When We Fight

I cringed yesterday as a watched my Facebook feed turn red with support for same-sex marriage. I literally squinted at my computer screen and withdrew. Cringed.


For many in the LGBTIQ community, the past four years have been stained with episodes of depression and despair. The passing of Proposition 8 was devastating to people all over the country. For many in the gay community, especially for those under the age of 40, the passing of Prop 8 was the first experience in being viscerally aware of what it feels like to be a marginalized population. Between 2008 and 2010 I lost three friends to suicide.

The passing of Prop 8 gave license to gay bashers all over America to be more outward with their views. Suddenly, they had popular support. Prop 8 gave credence to their discriminatory views, whatever form it took. When I worked on the campaign to defeat Prop 8 I had been spat on, cursed at and chased. Once Prop 8 passed, nothing changed. I was frightened. I was scared for my friends, for our lives and for our mental health.

Then something really strange happened to me. About a year ago, I stopped noticing that I’m a lesbian. There are days when I completely forget that I’m gay. It just stopped being an issue. I moved to Nevada County, California and, while I’m sure there are anti-gay people in the county somewhere, they must have better things to worry about than my gayness. The Tea Party and the NRA have a huge following in the county but no one seems to give a shit that I’m gay. No one has tried to run me off the road. No one has flinched when my partner and I hold hands. No one has started a sentence with “I don’t hate gay people but…” and we had Christmas dinner with Baptists. It’s just not important that I’m gay. And I like it that way.

I like it that no one is spitting in my face. I like it that no one calls me a fag or a dyke or tells me that I just “haven’t met the right man.” It has been years since someone has followed me to a Starbucks to intercept me before coffee and scream at me that I’m going to hell. It’s delightful.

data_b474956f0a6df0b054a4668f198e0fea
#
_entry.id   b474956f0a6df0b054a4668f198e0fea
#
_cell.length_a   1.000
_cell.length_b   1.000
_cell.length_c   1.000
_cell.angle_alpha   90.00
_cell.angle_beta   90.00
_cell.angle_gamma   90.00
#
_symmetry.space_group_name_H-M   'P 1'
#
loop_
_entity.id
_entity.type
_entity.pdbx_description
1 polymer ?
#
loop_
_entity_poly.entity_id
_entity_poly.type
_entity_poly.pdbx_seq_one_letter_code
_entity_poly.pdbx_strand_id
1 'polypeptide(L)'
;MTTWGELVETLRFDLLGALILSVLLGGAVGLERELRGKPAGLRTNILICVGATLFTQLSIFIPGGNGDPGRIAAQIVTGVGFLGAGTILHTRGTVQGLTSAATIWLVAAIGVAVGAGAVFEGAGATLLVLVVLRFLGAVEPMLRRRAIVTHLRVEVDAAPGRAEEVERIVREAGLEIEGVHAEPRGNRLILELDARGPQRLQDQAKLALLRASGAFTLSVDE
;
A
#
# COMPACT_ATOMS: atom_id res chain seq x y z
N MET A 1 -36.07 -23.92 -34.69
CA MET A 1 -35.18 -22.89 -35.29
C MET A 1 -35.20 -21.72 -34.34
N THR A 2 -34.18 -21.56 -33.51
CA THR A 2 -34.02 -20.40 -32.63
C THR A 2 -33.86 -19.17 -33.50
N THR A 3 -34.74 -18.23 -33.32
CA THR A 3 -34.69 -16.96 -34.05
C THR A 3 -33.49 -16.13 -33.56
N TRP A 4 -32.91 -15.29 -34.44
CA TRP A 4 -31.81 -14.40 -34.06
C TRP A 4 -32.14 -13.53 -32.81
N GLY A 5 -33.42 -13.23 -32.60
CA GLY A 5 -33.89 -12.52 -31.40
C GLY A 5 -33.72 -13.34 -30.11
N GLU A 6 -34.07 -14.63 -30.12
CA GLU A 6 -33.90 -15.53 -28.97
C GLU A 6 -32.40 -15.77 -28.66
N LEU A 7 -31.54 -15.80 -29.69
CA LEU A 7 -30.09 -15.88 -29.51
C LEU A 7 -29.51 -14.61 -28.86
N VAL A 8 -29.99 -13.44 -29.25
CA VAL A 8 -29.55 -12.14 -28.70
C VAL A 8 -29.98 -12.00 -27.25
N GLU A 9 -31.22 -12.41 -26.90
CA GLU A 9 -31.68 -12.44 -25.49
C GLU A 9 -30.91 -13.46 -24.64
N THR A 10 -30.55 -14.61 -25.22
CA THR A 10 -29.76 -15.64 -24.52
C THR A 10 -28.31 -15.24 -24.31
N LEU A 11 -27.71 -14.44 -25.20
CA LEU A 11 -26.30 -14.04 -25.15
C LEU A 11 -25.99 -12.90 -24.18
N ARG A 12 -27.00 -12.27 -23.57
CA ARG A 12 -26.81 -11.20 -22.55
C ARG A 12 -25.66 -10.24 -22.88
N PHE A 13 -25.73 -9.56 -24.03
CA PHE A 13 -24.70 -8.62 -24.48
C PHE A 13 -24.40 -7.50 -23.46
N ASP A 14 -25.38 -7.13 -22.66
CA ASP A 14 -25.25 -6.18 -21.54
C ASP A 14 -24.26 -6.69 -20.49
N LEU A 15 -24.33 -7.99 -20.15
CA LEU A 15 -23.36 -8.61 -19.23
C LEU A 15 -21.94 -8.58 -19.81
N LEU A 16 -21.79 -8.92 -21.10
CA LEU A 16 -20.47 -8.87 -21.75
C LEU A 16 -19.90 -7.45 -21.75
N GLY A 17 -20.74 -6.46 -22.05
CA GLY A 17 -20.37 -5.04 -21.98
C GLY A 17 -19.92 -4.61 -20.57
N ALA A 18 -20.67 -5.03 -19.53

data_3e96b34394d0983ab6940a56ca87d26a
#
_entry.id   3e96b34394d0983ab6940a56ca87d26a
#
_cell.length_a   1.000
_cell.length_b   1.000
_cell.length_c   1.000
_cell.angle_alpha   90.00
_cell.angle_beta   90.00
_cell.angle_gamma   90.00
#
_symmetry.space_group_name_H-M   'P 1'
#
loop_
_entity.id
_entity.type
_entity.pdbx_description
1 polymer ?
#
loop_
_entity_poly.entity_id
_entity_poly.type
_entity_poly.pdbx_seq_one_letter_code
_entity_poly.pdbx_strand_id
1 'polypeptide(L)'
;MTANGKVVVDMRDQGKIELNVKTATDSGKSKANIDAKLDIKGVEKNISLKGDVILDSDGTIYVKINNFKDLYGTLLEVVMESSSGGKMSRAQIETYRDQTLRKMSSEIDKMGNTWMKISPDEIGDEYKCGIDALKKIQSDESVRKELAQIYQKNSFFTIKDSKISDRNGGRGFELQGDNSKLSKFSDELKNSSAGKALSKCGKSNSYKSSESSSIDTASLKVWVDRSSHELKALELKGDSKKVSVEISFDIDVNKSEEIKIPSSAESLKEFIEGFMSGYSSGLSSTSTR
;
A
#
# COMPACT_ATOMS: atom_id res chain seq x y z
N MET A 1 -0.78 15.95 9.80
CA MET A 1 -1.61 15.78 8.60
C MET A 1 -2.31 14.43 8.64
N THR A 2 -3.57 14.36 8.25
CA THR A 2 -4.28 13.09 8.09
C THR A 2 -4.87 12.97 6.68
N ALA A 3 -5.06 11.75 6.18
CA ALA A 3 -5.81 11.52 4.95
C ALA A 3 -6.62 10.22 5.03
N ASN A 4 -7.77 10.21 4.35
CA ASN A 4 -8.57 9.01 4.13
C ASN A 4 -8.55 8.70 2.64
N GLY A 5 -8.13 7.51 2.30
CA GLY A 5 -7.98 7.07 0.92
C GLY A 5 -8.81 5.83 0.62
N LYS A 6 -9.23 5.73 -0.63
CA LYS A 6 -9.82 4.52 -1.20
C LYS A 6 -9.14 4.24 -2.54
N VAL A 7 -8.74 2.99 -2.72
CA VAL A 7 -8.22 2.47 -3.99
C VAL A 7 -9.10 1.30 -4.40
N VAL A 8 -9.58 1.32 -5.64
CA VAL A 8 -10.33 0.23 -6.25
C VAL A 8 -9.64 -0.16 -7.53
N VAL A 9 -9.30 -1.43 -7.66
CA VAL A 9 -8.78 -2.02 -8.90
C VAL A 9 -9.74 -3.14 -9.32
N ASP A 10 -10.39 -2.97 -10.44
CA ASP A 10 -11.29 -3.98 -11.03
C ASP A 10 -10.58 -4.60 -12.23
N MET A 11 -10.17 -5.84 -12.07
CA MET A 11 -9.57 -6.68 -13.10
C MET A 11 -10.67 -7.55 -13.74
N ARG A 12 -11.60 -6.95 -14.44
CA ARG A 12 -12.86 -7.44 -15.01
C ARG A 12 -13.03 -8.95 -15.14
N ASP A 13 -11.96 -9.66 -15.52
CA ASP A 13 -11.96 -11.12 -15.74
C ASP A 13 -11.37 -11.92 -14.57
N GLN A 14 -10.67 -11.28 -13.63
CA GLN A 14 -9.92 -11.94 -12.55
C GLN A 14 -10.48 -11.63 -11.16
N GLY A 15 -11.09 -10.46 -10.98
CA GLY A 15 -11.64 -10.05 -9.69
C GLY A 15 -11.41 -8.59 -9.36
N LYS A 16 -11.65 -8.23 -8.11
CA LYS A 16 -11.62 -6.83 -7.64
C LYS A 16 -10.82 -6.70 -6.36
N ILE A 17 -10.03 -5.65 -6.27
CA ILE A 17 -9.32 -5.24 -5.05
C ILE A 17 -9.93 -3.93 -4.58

Too bad it can’t last.

When gay issues are nationally covered and highly publicized, when people are talking about gay rights, when Facebook goes red for gays, suddenly, I have to “be gay” again. I have to be gay. I have to pump my gay gas, pick up my gay groceries, and cook my gay dinner. I have to put on my pretty gay face and be on my best gay behavior because, when we are in the news, each one of us is a damn spokesperson for the whole gay community. It’s not just Ellen anymore.

I enjoyed my time being a “next-door neighbor”, instead of “the lesbian next door.” I really liked being “the lady who gets a small coffee” instead of “the dyke who gets a small coffee.” It was nice to be “the woman who volunteers on Wednesdays” instead of “you know, the lesbian.”

We queers get to have a few days of national news coverage as Justice Sotomayor does her best not to roll her eyes while a bunch of confused and misled lawyers use moronic arguments against equal rights for gays. We get to listen to NPR report on the support for and against gay marriage. We get to read our friends’ Facebook feeds and see their quirky uncle’s belligerent comments about “faggotts”. We get to see pictures on the internet of protesters in front of the Supreme Court. We get to remember that we’re gay.


According to a Gallup poll, in 1996 , 27 percent of Americans said they supported same-sex marriage. Today, by contrast, more than half, 51 percent, of Americans report that they support same-sex marriage. We would have won if we had gone back to the ballot in California. We could have proved that we have the public support needed and we could have overturned the ban on same-sex marriage in California by popular demand. It’s too late for that now. And besides, we still would have had DOMA to contend with.

So here we are. The Supreme Court of the United States of America.

When it comes to the courts, public support for same-sex marriage shouldn’t matter. The Supreme Court of the United States isn’t there to support popularity contests. They are there to uphold our Constitution, the supreme law of our land. And it just so happens that the Equal Protection Clause of the 14th amendment of the U.S. Constitution prohibits states from denying any person within its jurisdiction the equal protection of the laws.